SOCY 615a, Neighborhoods and CrimeAndrew Papachristos

Crime is often considered a “city problem” and one that concentrates in particular places. This course delves into the social scientific research examining why some neighborhoods have higher rates of crime than others. Topics include street gangs, the underground economy, immigration, and mass incarceration. Attention is paid to ecological, social structural, and cultural aspects of city life.
T 9:25am-11:15am

SOCY 625a, Analysis of Social StructureScott Boorman

Emphasizing analytically integrated viewpoints, the course develops a variety of major contemporary approaches to the study of social structure and social organization. Building in part on research viewpoints articulated by Kenneth J. Arrow in The Limits of Organization (1974), by János Kornai in an address at the Hungarian Academy of Sciences published in 1984, and by Harrison C. White in Identity and Control (2nd ed., 2008), four major species of social organization are identified as focal: (1) social networks, (2) competitive markets, (3) hierarchies/bureaucracy, and (4) collective choice/legislation. This lecture course uses mathematical and computational models—and comparisons of their scientific styles and contributions—as analytical vehicles in coordinated development of the four species.
M 9:25am-11:15am

SOCY 628a or b, Workshop in Cultural SociologyStaff

This workshop is designed to be a continuous part of the graduate curriculum. Meeting weekly throughout both the fall and spring terms, it constitutes an ongoing, informal seminar to explore areas of mutual interest among students and faculty, both visiting and permanent. The core concern of the workshop is social meaning and its forms and processes of institutionalization. Meaning is approached as both structure and performance, drawing not only on the burgeoning area of cultural sociology but on the humanities, philosophy, and other social sciences. Discussions range widely among methodological, theoretical, empirical, and normative issues. Sessions alternate between presentations by students of their own work and by visitors. Contents of the workshop vary from term to term, and from year to year. Enrollment is open to auditors who fully participate and for credit to students who submit written work.

SOCY 630a / AFAM 773a, Workshop in Urban EthnographyElijah Anderson

The ethnographic interpretation of urban life and culture. Conceptual and methodological issues are discussed. Ongoing projects of participants are presented in a workshop format, thus providing participants with critical feedback as well as the opportunity to learn from and contribute to ethnographic work in progress. Selected ethnographic works are read and assessed.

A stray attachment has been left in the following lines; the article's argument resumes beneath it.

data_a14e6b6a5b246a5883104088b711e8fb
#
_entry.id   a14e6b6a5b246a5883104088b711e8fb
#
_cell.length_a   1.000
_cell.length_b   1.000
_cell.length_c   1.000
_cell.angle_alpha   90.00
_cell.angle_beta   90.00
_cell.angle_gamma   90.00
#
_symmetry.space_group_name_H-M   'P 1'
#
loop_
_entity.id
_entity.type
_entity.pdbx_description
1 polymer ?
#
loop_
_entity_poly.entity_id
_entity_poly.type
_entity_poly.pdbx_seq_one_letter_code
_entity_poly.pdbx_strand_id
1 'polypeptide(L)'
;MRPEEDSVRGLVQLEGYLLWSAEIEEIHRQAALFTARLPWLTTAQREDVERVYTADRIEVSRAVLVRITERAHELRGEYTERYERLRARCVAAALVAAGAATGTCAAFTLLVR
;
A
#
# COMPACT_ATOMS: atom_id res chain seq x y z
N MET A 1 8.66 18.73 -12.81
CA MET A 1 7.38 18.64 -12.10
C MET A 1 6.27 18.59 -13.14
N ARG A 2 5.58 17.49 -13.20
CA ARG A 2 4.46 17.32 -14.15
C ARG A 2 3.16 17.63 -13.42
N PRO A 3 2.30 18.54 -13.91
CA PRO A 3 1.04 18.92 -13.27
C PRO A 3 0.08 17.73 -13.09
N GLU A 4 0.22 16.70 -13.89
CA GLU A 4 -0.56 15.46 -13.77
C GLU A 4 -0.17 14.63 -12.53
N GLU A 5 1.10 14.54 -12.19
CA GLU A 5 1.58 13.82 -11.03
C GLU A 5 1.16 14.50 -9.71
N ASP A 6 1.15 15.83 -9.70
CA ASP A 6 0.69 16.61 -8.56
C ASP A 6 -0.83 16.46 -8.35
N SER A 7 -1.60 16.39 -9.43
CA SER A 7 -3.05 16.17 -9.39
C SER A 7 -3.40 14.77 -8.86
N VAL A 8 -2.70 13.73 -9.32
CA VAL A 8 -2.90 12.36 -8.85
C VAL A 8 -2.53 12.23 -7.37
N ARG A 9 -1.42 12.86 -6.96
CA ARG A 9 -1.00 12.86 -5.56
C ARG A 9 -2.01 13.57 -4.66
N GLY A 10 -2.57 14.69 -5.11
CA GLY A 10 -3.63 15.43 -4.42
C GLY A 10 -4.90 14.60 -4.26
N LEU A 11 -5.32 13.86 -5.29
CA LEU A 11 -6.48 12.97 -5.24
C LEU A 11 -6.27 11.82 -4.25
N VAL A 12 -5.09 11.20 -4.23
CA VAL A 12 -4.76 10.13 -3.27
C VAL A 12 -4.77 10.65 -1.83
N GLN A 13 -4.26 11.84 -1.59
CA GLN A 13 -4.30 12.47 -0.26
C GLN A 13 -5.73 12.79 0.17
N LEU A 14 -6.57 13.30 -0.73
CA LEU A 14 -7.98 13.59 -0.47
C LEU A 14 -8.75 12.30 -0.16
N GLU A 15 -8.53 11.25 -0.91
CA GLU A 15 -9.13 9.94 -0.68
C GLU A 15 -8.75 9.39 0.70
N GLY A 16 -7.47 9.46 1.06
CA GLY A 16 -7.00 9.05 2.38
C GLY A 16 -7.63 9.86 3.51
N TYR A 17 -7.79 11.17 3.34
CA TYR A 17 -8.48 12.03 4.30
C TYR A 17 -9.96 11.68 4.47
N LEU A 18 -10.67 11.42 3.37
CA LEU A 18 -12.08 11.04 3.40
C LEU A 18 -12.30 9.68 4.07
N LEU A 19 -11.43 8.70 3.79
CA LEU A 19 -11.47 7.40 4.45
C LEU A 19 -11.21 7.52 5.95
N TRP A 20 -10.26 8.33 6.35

M 11:30am-1:20pm

SOCY 632b, Social Network AnalysisEmily Erikson

Social Network Analysis (SNA) refers to both a theoretical perspective and a set of methodological techniques. As a theoretical perspective, SNA stresses the interdependence among social actors. This approach views the social world as patterns or regularities in relationships among interacting units and focuses on how such patterns affect the behavior of network units or actors. A "structure" emerges as a persistent pattern of interaction that can influence a multitude of behaviors, such as getting a job, income attainment, political decision-making, social revolutions, organizational merges, global finance and trade markets, delinquent youth behaviors, the spread of infectious diseases, and so on. As a methodological approach, SNA refers to a catalog of techniques steeped in mathematical graph theory and now extending to statistical simulation and algebraic models. This course surveys the growing field of SNA, emphasizing the merger of theory and method, while gaining hands-on experience with network data and software.
Th 1:30pm-3:20pm

SOCY 633a, Sociology of EducationGrace Kao

This seminar introduces students to studies in the sociology of education. The class emphasizes studies in the United States and also focuses on studies of stratification by race, ethnicity, immigrant status, class, and gender. We also examine empirical studies of youth from early childhood to post-college, and we think more broadly about how longitudinal studies affect our understandings of how schools may help to provide more equal opportunities to students or whether they exacerbate inequality.
W 9:25am-11:15am

SOCY 636b / E&EB 636b, Biosocial ScienceNicholas Christakis

This seminar (with limited enrollment, but open to anyone) covers topics at the intersection of the natural and social sciences, including behavior genetics, gene-environment interactions, social epigenetics, and diverse other topics.
W 4:30pm-6:30pm

SOCY 656a, Professional SeminarRon Eyerman

This required seminar aims at introducing incoming sociology graduate students to the department and the profession. Yale Sociology faculty members are invited to discuss their research. There are minimum requirements, such as writing a book review. No grades are given; students should take for Audit. Held biweekly.
F 9:15am-10:45am

SOCY 660a / AFAM 825a, Black Urban America As Sociological MemoirGerald Jaynes

This interdisciplinary course traces formation of contemporary African American class and family structures through investigation of how evolving racialized class-gender relations shaped twenty-first-century populations of poor and affluent blacks. Sources drawn from social sciences, history, literature to explore relationships between social behavior (agency) and blocked opportunity (structure).
T 2:30pm-4:20pm